In Sanatan Dharma, no barrier of age or gender exists for one who earnestly desires spiritual perfection. Men and women, young and old, alike, have reached these sublime heights. Gauribai’s life is a shining example of how sincere devotion to Paramatma leads one to the peaks of spiritual experience. Sadhus, mystics and poets, being of a humble disposition, generally do not encourage their followers to pen down details of their personal lives. In Gauribai’s case, the poetess–sadhvi of Gujarat, we are not too far removed from her period and so we are able to procure reliable information about her life and work. When her biography was written in the 20th century, two members of her family were alive, who supplied facts about their saintly ancestor.
Gauribai was born in Samvat 1815 (1759 CE) in Giripur, also known as Dungarpur, on the border between Gujarat and Rajputana. She was a Vadnagar Nagar Brahmin. This community boasted one hundred per cent literacy, even among the womenfolk.
Gauribai was married (betrothed) at the age of about six, as was the custom then. A week later, her husband contracted a mysterious illness and died within hours. When family members grieved and pitied her for her husband’s loss, she replied philosophically, “Bhagwan is my Lord and I have dedicated my life to Him.” As custom demanded, she stayed with her parents.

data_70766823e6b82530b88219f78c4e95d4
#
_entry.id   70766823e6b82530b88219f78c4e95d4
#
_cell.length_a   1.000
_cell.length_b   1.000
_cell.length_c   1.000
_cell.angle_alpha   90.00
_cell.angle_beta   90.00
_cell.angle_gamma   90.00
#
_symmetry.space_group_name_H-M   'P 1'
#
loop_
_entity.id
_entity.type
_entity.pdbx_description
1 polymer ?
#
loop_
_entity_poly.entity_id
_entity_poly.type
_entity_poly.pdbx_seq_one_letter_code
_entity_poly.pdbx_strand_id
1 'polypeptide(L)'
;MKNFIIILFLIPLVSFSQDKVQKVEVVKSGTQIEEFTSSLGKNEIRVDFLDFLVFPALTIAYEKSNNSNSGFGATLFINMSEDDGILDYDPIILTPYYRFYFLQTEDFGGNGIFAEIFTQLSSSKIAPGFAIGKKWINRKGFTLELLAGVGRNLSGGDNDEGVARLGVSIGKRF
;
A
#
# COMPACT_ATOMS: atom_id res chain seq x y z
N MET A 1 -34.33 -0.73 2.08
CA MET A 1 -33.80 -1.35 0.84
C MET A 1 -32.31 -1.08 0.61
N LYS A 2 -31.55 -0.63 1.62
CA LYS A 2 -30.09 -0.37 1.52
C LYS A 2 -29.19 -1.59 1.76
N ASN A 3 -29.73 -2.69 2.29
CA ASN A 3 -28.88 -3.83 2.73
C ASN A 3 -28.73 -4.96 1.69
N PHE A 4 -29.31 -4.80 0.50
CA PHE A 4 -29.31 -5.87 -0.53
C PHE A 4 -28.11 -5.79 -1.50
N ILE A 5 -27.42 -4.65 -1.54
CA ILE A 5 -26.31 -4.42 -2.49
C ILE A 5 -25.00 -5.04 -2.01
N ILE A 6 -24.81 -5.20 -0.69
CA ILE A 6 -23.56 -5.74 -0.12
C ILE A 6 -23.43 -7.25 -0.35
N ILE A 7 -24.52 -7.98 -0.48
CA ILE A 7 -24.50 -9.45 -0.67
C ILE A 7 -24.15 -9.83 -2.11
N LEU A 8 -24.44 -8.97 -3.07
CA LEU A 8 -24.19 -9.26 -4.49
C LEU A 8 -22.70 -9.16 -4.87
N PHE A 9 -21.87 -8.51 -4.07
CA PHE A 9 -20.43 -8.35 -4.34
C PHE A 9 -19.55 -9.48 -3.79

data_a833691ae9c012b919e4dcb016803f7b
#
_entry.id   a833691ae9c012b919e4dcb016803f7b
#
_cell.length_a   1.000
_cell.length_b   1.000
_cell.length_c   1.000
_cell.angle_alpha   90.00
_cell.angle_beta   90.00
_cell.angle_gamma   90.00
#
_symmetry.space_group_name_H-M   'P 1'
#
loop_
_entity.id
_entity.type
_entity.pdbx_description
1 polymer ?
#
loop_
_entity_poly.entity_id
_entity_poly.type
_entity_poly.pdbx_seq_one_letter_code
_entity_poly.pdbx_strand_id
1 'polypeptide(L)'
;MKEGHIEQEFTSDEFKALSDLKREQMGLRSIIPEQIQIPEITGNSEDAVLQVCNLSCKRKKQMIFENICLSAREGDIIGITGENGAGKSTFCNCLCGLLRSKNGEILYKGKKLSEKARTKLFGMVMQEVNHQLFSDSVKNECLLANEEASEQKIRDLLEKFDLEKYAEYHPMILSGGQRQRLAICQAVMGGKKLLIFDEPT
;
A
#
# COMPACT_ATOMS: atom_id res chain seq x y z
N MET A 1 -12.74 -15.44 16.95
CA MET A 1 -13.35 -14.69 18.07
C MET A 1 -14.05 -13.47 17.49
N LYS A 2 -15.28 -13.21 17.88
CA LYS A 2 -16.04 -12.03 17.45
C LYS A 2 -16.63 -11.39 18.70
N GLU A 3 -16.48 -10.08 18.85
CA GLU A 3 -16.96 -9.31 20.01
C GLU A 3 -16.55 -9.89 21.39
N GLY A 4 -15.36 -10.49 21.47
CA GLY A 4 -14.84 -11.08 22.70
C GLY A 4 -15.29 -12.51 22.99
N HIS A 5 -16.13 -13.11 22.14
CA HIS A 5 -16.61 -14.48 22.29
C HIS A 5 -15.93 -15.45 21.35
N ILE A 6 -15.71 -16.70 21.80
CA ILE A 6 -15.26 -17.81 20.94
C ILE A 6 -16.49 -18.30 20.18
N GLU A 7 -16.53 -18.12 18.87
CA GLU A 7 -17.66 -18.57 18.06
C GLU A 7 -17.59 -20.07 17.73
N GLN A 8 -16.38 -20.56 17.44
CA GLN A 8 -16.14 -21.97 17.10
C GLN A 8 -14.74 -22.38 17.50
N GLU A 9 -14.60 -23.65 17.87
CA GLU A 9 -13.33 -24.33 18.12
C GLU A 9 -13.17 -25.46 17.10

She then spent her time in worshipping the family dieties (kuldevata), singing bhajans and reading shastras. She also composed a few bhajans praising Bhagwan.
As she grew up her fame spread. Raja Shivasinhji of Giripur heard of her purity and visited her for darshan. He discussed spiritual lore with her and was impressed by her knowledge and disposition. He therefore built a new mandir in her honour, together with an almshouse and constructed a step–well next to it. Gauribai then left her home, taking the murtis with her, which she consecrated in the mandir in Samvat 1836 (1780 CE). She was then 21–years–old. Soon the mandir’s fame spread. Pilgrims, sadhus and pandits flocked here, inducing Gauribai to hold spiritual discourses. This further increased her spiritual knowledge and boosted her poetic gift.
Once, a learned sadhu arrived. He noted Gauribai’s spiritual status and devotional yearning. He revealed to her, “You are Mirabai’s incarnation. Though she was an ardent devotee, she did not possess as much knowledge as behoves a mystic. You are born to correct that defect. I will impart that extra knowledge.” He then taught her Brahmajnan and atmajnan. Revealing the correct path of sadhuhood, he blessed her. He also presented her with a murti of Balmukund (the infant Shri Krishna) and then left.
As Gauribai’s knowledge increased, so did her vairagya (detachment) from worldly affairs. It is said that she would attain samadhi which, at times, lasted a fortnight. Hariyan, an old female relative staying with her, once decided to check the nature of her samadhi. She pricked needles into her body. However, Gauribai never winced. Hariyan fled leaving the needles in place. Soon she was afflicted with leprosy. Realising that this was a punishment for her cruelty, she fell at Gauribai’s feet begging for forgiveness. Gauribai forgave her and the disease disappeared.